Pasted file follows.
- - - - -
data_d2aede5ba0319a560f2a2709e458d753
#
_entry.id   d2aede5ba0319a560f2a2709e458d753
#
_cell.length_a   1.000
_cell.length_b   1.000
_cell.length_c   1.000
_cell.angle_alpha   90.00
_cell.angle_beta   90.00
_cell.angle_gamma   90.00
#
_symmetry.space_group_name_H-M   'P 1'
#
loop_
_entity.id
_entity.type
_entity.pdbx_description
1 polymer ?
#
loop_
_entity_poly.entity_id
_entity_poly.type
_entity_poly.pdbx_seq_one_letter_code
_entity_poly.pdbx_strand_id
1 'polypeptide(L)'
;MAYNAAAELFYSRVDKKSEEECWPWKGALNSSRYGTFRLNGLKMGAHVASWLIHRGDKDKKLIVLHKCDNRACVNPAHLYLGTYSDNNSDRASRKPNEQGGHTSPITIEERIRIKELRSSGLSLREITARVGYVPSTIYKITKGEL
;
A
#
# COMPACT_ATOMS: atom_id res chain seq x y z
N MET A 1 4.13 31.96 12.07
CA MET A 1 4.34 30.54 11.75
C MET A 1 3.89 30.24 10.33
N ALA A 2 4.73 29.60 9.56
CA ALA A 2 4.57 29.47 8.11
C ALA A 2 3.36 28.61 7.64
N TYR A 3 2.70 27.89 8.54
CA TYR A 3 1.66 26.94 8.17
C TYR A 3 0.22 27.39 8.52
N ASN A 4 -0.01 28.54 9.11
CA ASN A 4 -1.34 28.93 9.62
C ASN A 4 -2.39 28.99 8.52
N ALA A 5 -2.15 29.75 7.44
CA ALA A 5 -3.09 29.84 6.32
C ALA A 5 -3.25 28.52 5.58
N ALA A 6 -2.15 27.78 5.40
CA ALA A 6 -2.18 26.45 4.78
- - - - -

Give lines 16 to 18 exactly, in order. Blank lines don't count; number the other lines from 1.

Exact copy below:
_entity.type
_entity.pdbx_description
1 polymer ?